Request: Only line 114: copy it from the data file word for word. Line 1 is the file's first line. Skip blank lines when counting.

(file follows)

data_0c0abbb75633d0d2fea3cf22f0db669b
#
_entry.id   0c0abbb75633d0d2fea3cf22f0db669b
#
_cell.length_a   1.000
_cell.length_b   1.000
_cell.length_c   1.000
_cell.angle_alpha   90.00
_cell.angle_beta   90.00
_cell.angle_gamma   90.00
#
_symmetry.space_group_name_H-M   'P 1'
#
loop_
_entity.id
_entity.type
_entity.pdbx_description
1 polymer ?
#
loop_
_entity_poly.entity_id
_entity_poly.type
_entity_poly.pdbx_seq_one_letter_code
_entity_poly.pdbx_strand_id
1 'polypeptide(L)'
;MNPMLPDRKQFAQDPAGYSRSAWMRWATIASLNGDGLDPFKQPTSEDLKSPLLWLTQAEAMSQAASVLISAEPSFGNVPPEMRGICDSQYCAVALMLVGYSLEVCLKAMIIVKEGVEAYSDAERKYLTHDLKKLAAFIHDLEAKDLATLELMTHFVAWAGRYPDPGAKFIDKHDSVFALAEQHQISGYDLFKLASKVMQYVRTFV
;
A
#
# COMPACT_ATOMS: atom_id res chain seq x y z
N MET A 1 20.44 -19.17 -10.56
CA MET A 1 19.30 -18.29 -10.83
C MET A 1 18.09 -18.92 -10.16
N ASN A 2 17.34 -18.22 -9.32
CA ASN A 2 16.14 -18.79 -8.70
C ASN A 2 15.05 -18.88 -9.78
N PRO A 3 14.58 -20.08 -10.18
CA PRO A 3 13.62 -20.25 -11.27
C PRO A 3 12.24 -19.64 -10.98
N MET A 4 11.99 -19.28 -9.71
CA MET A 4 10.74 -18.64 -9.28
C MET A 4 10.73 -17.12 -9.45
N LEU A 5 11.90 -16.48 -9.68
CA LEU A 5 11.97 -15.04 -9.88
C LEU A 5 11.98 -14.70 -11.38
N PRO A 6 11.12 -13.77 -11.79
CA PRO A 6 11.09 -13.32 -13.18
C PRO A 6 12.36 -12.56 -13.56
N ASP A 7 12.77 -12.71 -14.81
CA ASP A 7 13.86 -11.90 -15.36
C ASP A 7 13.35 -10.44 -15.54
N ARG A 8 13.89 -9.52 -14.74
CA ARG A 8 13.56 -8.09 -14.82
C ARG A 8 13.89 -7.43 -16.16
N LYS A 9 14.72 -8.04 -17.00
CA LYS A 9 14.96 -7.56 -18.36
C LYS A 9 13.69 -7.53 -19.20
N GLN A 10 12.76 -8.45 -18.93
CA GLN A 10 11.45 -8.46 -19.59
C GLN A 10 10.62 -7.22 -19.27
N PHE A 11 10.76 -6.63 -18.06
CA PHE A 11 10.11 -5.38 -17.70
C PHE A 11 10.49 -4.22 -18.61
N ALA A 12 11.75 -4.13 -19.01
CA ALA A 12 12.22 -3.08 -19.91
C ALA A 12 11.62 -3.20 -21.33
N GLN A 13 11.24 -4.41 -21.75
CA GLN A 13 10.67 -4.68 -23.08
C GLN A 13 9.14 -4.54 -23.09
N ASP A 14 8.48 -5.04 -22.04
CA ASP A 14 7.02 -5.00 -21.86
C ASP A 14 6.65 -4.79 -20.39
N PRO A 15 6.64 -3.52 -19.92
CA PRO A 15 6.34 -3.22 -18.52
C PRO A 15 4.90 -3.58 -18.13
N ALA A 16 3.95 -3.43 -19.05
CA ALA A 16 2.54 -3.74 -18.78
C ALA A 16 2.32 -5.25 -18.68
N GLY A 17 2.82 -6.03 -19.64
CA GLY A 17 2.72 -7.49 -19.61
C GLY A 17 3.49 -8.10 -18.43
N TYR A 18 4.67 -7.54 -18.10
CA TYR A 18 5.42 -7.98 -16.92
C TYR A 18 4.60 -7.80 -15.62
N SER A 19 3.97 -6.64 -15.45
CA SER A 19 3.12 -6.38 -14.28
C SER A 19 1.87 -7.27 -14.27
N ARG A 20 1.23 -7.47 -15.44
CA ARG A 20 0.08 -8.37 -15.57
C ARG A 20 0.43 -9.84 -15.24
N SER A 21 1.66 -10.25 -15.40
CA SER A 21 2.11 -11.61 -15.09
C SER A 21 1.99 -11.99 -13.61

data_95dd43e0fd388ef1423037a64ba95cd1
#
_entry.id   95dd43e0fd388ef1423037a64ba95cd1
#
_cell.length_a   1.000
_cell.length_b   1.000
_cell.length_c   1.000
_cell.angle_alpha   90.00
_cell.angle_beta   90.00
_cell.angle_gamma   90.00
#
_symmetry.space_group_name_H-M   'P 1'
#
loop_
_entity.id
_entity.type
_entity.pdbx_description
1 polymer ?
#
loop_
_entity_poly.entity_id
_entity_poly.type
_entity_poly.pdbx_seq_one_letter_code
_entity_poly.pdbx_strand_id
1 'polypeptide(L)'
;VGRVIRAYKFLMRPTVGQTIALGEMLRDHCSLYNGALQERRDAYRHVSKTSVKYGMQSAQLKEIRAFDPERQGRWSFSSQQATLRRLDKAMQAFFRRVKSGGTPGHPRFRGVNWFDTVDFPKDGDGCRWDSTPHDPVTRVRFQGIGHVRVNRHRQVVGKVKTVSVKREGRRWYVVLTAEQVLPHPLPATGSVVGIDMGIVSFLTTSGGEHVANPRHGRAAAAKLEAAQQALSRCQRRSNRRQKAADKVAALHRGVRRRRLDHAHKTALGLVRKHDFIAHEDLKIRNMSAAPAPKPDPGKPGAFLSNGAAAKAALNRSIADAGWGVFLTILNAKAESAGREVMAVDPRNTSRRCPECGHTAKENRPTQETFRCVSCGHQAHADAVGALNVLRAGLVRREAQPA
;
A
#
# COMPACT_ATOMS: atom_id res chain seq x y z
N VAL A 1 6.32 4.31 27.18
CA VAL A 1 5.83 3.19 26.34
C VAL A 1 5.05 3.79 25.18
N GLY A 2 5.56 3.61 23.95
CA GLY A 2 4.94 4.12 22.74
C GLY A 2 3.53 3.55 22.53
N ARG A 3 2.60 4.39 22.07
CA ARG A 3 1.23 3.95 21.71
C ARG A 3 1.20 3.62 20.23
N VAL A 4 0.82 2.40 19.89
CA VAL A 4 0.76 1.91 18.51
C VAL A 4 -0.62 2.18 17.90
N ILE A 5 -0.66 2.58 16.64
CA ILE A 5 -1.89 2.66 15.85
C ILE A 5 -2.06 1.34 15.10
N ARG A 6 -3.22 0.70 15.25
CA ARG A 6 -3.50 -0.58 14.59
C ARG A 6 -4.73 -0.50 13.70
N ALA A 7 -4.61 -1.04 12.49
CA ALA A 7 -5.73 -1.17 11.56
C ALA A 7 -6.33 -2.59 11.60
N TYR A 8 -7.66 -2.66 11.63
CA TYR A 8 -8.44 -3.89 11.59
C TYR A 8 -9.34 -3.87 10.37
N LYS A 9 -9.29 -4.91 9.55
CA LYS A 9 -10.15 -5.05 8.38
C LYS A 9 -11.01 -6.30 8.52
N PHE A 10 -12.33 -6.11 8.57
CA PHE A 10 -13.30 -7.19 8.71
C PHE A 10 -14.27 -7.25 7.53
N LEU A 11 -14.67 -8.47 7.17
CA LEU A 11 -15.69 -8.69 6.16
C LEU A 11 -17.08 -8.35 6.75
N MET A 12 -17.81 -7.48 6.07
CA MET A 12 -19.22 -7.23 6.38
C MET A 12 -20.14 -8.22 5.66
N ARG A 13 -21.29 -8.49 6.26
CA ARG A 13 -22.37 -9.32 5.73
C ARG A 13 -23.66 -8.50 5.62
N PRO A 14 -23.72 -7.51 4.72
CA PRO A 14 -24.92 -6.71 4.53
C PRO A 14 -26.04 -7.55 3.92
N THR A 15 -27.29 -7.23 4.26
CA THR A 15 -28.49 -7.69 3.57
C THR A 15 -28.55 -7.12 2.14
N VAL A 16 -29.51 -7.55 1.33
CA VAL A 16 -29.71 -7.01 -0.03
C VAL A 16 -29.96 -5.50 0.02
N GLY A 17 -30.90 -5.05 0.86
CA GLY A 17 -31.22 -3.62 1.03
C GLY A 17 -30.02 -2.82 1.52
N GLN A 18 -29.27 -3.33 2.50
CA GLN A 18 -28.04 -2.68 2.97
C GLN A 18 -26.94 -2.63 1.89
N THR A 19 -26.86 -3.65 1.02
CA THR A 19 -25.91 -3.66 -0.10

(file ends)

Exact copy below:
_entity_poly.entity_id